Anima Carnis in Sanguine Est : Blood, Life, and The King of Tars

Anima Carnis in Sanguine Est : Blood, Life, and The King of Tars Sarah Star, University of Toronto After witnessing the baptism of his son, in which the boy miraculously metamorphoses from a formless lump of flesh into a living child, the Sultan in the Middle English romance The King of Tars decides that his wife's Christian God is the true Father of all; spurred by this revelatory perception, the formerly Saracen Sultan is, in turn, baptized. Now that he is also a devout Christian, this Sultan, the ruler of Damascus, rushes to tell his father-in-law, the titular king, the entire case of his conversion. As the narrator reports, the Sultan plans to inform the king: Hou þe child ded born was A misforschapen þing; & þurth þe preier of his wiif Hou God hadde sent it leme & liif In water ate cristening; & hou þat heþen soudan Was bicome a Cristen man. (ll. 977­83).1 In the narrator's account, Christianity, which sends "liif" to the Sultan's son, is a metamorphic force that plays a vital role in determining the categorization of the living and the dead. Like his son, the Sultan is equally given new life through Christian baptism, metamorphosing from "heþen" to Christian. With these dual (re)vitalizations, the narrator http://www.deepdyve.com/assets/images/DeepDyve-Logo-lg.png JEGP, Journal of English and Germanic Philology University of Illinois Press

Anima Carnis in Sanguine Est : Blood, Life, and The King of Tars

JEGP, Journal of English and Germanic Philology, Volume 115 (4) – Oct 20, 2016

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University of Illinois Press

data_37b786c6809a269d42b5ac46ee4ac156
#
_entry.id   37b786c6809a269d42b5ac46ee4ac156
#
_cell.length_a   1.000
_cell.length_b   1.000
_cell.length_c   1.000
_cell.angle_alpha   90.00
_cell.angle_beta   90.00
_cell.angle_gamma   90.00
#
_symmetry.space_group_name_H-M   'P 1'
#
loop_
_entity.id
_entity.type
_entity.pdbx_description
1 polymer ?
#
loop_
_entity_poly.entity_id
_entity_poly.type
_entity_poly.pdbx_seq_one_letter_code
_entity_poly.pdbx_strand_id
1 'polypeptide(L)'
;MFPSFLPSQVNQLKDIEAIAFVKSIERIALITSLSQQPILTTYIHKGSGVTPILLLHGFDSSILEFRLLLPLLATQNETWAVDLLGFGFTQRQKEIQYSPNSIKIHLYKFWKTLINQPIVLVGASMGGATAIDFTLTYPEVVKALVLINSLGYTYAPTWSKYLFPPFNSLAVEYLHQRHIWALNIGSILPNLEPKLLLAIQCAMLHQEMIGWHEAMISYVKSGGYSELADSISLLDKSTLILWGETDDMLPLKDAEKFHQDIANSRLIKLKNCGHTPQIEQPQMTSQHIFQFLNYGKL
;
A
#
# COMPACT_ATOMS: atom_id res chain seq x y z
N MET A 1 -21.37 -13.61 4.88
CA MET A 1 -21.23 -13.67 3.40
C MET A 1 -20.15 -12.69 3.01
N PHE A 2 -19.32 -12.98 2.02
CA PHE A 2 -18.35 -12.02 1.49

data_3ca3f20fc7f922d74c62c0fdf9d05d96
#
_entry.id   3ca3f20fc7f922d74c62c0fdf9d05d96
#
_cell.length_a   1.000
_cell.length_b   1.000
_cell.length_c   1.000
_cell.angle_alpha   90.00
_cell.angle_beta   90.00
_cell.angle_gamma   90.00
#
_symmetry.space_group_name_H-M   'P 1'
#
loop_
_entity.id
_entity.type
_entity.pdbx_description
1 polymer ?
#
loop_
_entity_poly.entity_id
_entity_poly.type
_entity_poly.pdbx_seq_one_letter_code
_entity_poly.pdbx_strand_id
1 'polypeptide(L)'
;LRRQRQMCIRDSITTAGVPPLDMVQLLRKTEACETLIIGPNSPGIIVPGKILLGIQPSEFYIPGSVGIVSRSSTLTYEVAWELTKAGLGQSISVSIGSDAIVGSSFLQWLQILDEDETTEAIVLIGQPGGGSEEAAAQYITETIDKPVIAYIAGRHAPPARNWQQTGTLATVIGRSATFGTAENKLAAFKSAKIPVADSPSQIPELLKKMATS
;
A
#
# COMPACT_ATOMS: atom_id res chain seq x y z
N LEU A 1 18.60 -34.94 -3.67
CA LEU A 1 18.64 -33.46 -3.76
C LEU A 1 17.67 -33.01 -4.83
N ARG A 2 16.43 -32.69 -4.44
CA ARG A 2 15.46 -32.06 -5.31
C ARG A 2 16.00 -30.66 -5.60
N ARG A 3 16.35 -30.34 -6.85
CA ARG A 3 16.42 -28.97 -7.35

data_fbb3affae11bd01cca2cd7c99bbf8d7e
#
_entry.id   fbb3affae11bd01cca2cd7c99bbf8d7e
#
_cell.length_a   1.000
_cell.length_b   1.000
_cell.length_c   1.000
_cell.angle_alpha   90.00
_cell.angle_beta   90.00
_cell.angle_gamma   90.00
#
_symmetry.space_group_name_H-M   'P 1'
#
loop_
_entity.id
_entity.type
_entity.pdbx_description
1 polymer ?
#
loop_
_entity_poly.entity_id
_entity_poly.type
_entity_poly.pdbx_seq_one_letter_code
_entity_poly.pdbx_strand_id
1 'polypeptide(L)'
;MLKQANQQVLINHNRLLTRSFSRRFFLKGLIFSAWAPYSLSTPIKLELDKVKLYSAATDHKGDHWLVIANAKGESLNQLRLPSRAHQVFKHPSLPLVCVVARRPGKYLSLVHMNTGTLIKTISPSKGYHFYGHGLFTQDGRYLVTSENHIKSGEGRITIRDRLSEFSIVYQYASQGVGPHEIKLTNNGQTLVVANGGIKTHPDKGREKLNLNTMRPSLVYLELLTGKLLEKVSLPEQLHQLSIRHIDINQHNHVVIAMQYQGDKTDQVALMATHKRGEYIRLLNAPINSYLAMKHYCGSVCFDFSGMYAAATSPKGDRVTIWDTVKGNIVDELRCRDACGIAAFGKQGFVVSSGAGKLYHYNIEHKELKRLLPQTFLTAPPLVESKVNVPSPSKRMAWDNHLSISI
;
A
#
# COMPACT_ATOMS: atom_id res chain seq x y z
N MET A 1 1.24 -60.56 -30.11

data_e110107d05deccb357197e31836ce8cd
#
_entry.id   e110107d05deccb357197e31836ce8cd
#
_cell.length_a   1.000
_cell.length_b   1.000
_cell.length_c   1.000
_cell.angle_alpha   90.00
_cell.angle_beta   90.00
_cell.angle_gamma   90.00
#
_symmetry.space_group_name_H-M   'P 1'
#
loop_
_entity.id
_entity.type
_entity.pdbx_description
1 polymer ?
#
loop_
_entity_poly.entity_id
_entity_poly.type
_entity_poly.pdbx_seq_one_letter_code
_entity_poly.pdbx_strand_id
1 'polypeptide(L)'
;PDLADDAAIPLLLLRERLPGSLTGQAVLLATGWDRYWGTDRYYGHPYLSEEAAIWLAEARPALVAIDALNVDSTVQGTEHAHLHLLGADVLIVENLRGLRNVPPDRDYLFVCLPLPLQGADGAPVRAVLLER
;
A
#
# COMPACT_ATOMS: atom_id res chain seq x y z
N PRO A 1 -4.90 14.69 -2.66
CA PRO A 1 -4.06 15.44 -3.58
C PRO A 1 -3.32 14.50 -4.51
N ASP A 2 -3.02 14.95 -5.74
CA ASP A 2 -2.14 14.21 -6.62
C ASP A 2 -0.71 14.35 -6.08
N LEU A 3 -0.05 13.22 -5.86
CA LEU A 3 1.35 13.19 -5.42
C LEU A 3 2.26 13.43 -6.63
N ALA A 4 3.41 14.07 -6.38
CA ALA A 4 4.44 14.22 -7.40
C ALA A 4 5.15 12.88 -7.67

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Copyright © University of Illinois Press
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1945-662X
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Abstract

Sarah Star, University of Toronto After witnessing the baptism of his son, in which the boy miraculously metamorphoses from a formless lump of flesh into a living child, the Sultan in the Middle English romance The King of Tars decides that his wife's Christian God is the true Father of all; spurred by this revelatory perception, the formerly Saracen Sultan is, in turn, baptized. Now that he is also a devout Christian, this Sultan, the ruler of Damascus, rushes to tell his father-in-law, the titular king, the entire case of his conversion. As the narrator reports, the Sultan plans to inform the king: Hou þe child ded born was A misforschapen þing; & þurth þe preier of his wiif Hou God hadde sent it leme & liif In water ate cristening; & hou þat heþen soudan Was bicome a Cristen man. (ll. 977­83).1 In the narrator's account, Christianity, which sends "liif" to the Sultan's son, is a metamorphic force that plays a vital role in determining the categorization of the living and the dead. Like his son, the Sultan is equally given new life through Christian baptism, metamorphosing from "heþen" to Christian. With these dual (re)vitalizations, the narrator

Journal

JEGP, Journal of English and Germanic PhilologyUniversity of Illinois Press

Published: Oct 20, 2016

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